And if you suspect that Business Insider is run by Jews, try a similar article at the Huffington Post.

    Or how about a New York Times article?


    Keep in mind that Venezuela used to be the regions bread basket and a major food exporter. Now it has to import coffee. Imagine that. It's like Kansas having to import wheat. The New York Times article goes on to have economists discuss the problems there.

    It always works out like that, whether in Soviet Russia, Eastern Europe, or Maoist China. They always blame everything from the potato harvest to capitalist speculators, and people stand in line at bakeries that don't have any
    bread. Like those countries, Venezuelans can't even find any toilet paper and probably have to use Chavez party fliers, as was commonly done in Eastern Europe. Only under socialism could a banana republic actually run out of bananas.
     
  16. Squiggy

    Squiggy FrozenToad Admiral

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    Um...didn't Chavez try to take power via a military coup?
     
  17. Locutus of Bored

    Locutus of Bored BRexiting the Briefing Room Moderator

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    Unsuccessful coups don't count. They just get an asterisk next to them in the history books. It's like the Barry Bonds of coup attempts.
     
  18. stj

    stj Rear Admiral Rear Admiral

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    A welfare state is not socialism. Ask Herr Bismarck. Chavez did not institute socialism. Period. Any discussion presuming that is purely ideological raving. This is also shown by the way the oil industry keeps on trucking, somehow defying all the evils wrought by "socialism" on every other form of economic activity by its unholy defiance of the God-given laws of the market. Demonic powers making a evil but miraculous exception? Standard academic economics is incoherent and irrelevant. Like the Trinity, it doesn't seem like madness because familiarity and moral cowardice keep people from examining it.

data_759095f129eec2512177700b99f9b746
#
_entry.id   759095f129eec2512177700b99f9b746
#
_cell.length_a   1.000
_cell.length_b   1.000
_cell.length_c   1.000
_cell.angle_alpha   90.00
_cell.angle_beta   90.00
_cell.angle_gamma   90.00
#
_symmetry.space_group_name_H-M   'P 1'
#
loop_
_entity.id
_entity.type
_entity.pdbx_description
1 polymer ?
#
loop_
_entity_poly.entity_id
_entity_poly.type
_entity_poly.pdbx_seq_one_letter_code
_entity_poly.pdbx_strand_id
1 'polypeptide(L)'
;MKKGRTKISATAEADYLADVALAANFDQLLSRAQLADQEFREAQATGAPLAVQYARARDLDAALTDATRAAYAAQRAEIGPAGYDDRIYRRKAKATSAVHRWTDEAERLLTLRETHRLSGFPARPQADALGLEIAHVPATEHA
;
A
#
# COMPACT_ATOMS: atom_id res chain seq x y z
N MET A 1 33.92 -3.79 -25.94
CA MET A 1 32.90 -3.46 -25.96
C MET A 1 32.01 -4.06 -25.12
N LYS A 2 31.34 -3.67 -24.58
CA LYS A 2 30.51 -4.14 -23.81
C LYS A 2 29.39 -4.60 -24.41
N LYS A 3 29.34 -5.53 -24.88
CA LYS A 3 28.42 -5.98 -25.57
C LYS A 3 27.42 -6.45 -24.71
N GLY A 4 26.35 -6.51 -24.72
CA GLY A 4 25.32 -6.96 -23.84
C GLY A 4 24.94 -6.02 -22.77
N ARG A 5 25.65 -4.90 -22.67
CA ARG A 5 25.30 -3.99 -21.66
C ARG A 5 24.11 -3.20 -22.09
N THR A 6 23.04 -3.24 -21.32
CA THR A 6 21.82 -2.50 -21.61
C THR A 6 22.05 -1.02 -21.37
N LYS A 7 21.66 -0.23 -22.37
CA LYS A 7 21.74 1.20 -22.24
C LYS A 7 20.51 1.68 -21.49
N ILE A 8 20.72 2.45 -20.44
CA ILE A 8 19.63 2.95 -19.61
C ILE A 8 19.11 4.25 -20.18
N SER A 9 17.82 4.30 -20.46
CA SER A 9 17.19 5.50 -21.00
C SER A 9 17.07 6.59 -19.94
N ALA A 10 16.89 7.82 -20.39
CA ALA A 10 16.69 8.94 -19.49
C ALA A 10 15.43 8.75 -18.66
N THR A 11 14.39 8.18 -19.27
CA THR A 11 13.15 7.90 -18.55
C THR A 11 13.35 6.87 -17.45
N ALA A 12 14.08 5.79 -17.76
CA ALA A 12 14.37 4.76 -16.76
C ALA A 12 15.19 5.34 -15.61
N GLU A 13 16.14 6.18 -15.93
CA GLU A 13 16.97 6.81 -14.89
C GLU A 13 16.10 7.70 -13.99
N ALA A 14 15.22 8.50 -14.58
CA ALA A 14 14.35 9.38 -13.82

Yes, Chavez did unsuccessfully attempt to seize power. The economic failure of Venezuelan capitalism to satisfy the material needs of the people, and the de facto monopolization of the political system by a minority, had created a system so rotten that the large majority of people were eager to see someone who really meant to make a change, i.e., Chavez. Chavez of course has taken power solely by winning elections, repeatedly. The greatest increas in his power came after the antidemocratic coup against him. Inevitably, the stink of failiure weakened the US puppets, increasing Chavez' power. Nonetheless, when Chavez lost an election, he abided by the results.

    But this is all moot. When the freemarket democrats start killing trade uinionists and community leaders and opposition political leaders as a part of business as usual, their supporters here can be satisfied that the world is once again as they enjoy it.
     
  19. Squiggy

    Squiggy FrozenToad Admiral

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    So a coup is dandy if you agree with the reasons behind it?

    Only because he failed to sieze power using less-than-democratic means.

    It's like saying an attempted rapist isn't really that bad because the girl got away.
     
  20. Kai "the spy"

    Kai "the spy" Rear Admiral Rear Admiral

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    Uhm, .. kinda?! Like, isn't a coup just another word for armed rebellion against the government? Which is, basically, any civil war?

    I mean, Claus von Stauffenberg and his co-conspirators are considered heroes, nowadays, for trying to kill Hitler, but in the end, what they were trying to accomplish was a coup.

    So, yeah, the reasons behind a coup do matter.